Switzerland’s online gambling blacklist has added 16 new rogue domains, while a new survey claims online gambling is most likely to produce problem gambling behavior among Swiss punters.
On Tuesday, the Swiss Lottery and Betting Board (Comlot) issued an updated blacklist of international online gambling operators who continue to serve local punters without local permission. The original list issued in early September contained 65 domains while the new list has bumped that number up to 81.
UK betting giant Bet365’s main .com domain appeared on September’s list, while October’s chart added the company’s Italian-licensed site, along with unrelated Italian operators Betaland.it and Betflag.it. US-facing domains Betonline.ag and SportsBetting.ag also made the grade, as did (in alphabetical order) Africabet.co.zw, Anogame.com, Anoguess.com, Bahigo207.com, Betlima117.com, Betlive.com, Betolimp.com, Betrebels.com, Betspawn.com, Lopoca.com and Topsport.com.au.
Switzerland’s Federal Gaming Commission (ESBK) issued its own online gambling blacklist in September and it contained numerous domains not included on Comlot’s chart. The ESBK has yet to update its blacklist this month.
Meanwhile, the ESBK has released a new survey of Swiss gambling behavior using data compiled for the Swiss Health Survey 2017 (viewable here, in German). Around 69% of the 18,832 respondents copped to gambling at least once in their lives in 2017, down from 70.6% in the 2012 survey.
Switzerland’s most popular form of gambling remains the state lotteries at 48.2% participation, followed by raffles and private games (14.3%), casino table games (8.6%), casino slot machines (6.7%), the catch-all category of gambling halls, foreign casinos and foreign lotteries (5.7%), sports betting with Swiss providers (4.5%) and internationally licensed online gambling sites (2.3%).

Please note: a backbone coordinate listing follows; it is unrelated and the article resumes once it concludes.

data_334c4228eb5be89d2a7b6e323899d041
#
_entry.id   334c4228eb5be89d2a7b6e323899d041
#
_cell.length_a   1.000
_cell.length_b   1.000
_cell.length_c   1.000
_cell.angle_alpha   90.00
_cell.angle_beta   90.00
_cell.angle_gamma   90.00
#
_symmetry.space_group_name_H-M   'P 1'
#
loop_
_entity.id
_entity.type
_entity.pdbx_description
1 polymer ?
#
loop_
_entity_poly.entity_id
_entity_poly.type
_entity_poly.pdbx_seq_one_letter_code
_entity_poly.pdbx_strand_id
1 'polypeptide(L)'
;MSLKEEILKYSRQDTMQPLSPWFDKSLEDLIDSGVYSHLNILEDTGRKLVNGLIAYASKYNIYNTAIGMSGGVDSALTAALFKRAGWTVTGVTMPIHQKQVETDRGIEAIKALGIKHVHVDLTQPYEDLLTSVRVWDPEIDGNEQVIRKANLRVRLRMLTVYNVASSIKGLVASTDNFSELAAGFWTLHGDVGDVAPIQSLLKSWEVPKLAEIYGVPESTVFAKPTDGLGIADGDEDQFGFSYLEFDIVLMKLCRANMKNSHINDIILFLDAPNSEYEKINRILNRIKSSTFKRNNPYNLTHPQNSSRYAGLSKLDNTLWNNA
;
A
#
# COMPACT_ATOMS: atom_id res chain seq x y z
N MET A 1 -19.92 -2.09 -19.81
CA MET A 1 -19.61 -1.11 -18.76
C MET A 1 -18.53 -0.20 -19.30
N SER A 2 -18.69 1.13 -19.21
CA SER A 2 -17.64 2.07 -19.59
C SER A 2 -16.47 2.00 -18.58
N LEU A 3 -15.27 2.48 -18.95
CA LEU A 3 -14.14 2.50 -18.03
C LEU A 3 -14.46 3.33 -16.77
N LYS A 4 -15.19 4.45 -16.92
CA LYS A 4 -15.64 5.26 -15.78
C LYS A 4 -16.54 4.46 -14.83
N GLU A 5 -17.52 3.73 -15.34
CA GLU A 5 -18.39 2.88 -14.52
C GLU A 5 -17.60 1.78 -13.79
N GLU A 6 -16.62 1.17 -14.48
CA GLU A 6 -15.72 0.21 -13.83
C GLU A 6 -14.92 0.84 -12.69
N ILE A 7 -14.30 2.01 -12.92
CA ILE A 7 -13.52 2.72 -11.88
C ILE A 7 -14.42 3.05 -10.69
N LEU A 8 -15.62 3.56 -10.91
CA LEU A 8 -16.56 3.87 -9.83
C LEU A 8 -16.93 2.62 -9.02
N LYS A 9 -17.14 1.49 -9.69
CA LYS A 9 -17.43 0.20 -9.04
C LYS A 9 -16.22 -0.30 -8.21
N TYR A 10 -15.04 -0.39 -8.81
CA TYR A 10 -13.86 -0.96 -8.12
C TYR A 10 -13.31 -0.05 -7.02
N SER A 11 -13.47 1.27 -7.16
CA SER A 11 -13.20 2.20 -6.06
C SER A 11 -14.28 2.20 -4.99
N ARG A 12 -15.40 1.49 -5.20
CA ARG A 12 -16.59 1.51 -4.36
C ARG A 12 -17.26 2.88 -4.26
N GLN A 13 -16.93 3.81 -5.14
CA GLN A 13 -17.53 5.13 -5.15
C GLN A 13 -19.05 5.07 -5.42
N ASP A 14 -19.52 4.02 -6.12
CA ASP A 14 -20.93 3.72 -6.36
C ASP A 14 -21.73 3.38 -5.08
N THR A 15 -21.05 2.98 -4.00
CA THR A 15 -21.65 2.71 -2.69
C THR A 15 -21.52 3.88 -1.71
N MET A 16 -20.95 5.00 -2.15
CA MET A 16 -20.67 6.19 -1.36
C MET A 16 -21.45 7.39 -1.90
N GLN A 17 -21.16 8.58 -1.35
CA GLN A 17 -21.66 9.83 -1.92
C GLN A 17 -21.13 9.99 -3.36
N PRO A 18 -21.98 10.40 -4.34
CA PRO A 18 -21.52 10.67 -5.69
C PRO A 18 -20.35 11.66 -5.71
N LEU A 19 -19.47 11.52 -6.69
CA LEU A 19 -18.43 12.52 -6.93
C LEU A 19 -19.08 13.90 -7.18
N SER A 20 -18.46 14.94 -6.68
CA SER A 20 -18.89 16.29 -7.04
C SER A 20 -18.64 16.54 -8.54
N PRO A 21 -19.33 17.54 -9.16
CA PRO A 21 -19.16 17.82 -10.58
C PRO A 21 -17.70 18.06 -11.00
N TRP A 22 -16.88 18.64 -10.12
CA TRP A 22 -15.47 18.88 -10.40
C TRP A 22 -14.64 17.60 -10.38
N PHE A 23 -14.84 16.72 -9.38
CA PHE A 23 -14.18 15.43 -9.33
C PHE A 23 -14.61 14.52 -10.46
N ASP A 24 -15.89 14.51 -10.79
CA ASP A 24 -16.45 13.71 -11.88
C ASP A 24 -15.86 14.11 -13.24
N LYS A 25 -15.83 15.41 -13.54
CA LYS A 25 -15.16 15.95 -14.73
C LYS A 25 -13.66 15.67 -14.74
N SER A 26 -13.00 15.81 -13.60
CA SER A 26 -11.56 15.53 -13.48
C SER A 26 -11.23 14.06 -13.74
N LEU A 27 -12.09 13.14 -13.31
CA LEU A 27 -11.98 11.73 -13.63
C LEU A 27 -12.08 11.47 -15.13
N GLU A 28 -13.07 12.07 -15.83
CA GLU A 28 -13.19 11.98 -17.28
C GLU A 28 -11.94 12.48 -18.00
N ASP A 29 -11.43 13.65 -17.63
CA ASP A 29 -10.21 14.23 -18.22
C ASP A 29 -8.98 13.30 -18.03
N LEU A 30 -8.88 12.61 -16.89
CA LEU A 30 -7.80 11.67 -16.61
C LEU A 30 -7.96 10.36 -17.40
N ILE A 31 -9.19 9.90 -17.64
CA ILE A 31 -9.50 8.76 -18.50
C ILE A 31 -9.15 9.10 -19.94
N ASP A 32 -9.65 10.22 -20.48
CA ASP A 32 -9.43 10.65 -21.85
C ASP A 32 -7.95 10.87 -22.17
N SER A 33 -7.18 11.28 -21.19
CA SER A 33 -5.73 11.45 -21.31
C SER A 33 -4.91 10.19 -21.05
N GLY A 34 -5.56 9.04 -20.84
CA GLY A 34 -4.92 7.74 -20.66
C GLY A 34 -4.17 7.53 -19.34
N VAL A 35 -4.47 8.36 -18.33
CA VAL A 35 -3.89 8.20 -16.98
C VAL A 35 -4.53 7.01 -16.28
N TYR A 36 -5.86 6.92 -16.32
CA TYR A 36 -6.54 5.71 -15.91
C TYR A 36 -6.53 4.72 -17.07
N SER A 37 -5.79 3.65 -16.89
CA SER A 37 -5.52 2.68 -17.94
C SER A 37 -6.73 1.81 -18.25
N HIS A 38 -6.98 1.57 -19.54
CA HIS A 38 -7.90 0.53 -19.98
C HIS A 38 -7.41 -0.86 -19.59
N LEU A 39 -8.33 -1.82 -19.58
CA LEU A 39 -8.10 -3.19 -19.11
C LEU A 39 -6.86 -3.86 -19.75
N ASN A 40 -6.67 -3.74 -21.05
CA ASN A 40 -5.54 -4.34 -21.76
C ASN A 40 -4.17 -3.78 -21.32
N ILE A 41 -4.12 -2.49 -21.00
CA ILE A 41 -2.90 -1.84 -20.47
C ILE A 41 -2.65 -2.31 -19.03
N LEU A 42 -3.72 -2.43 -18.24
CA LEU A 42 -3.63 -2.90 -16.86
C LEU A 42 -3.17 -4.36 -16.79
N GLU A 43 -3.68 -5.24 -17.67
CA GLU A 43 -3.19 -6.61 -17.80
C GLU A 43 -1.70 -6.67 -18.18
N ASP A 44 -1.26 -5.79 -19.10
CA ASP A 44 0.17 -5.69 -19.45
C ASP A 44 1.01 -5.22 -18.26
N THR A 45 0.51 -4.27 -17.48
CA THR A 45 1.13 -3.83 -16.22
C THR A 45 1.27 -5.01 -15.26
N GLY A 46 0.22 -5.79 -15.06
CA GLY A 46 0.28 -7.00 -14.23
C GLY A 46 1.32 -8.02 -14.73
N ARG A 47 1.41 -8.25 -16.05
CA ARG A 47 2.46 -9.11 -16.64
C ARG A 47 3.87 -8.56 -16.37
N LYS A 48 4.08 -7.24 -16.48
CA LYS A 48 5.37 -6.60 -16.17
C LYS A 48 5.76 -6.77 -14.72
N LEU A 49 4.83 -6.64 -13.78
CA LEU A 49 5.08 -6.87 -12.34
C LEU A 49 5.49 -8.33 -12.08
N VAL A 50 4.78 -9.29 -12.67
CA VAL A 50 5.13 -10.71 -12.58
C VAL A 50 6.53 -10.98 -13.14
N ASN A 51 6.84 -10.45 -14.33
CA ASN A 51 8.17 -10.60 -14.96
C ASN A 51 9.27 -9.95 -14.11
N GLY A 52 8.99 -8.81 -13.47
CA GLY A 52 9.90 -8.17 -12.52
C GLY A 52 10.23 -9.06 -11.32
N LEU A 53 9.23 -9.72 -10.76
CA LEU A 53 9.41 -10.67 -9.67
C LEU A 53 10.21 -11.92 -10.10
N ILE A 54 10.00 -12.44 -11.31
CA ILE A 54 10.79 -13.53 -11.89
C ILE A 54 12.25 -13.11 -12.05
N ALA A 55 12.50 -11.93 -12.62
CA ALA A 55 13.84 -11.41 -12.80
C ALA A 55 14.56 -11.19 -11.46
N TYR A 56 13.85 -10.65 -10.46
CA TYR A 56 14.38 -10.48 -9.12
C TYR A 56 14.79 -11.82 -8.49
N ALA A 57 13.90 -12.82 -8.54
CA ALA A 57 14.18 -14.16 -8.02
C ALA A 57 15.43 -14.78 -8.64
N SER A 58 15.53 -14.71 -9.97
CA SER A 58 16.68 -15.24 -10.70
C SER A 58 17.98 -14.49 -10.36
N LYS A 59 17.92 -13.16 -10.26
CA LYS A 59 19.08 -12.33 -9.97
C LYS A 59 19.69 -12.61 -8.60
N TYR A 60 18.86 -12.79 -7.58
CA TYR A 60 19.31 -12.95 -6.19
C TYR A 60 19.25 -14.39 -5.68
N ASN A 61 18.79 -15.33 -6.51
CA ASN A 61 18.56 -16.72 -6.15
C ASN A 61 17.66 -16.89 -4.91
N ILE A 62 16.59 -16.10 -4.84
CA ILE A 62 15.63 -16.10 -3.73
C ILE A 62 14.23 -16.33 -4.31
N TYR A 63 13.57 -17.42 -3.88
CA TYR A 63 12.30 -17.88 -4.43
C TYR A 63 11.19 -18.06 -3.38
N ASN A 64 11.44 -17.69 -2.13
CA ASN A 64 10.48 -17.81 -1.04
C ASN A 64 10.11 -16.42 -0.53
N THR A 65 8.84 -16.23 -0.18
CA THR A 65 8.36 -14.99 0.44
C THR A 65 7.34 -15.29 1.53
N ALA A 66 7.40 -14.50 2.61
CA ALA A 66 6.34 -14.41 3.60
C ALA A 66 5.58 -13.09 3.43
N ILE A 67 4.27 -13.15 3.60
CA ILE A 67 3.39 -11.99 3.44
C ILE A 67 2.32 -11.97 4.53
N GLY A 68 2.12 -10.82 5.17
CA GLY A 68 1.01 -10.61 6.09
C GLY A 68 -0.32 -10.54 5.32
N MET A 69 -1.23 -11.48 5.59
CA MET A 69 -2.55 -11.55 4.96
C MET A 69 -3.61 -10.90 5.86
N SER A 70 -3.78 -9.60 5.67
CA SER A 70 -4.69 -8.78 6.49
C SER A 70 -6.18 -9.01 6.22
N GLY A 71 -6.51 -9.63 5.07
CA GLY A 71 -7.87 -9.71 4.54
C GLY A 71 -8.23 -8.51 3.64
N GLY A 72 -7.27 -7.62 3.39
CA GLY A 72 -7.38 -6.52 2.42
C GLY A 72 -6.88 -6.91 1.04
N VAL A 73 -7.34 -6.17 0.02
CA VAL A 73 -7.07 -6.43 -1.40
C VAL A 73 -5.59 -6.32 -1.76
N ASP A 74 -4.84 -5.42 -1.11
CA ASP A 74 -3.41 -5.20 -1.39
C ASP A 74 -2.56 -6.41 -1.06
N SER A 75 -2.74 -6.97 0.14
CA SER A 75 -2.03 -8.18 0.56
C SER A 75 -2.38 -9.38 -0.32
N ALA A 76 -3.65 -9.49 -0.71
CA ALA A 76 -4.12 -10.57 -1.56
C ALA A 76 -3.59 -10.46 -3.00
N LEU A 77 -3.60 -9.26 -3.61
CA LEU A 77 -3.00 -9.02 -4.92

While those international sites may have ranked dead last, the survey found that these sites scored highest (22.1%) in the number of ‘risky or pathological’ gamblers. The other highest risky/problem gambling verticals were sports betting (14.3%), followed by slots (13.8%) and table games (11.5%).
However, Switzerland’s overall rate those deemed to be at risk of developing problem gambling behavior was only 2.8%, while those deemed to be actual pathological gamblers was a mere 0.2%, figures that match well with those found in other gambling jurisdictions.
Regardless, the ESBK claimed the results supported the Swiss government’s efforts to restrict its citizens from accessing gambling sites not holding a Swiss license. The government’s new regulated online market officially took effect in January but the ESBK didn’t get around to issuing its first online permits until June.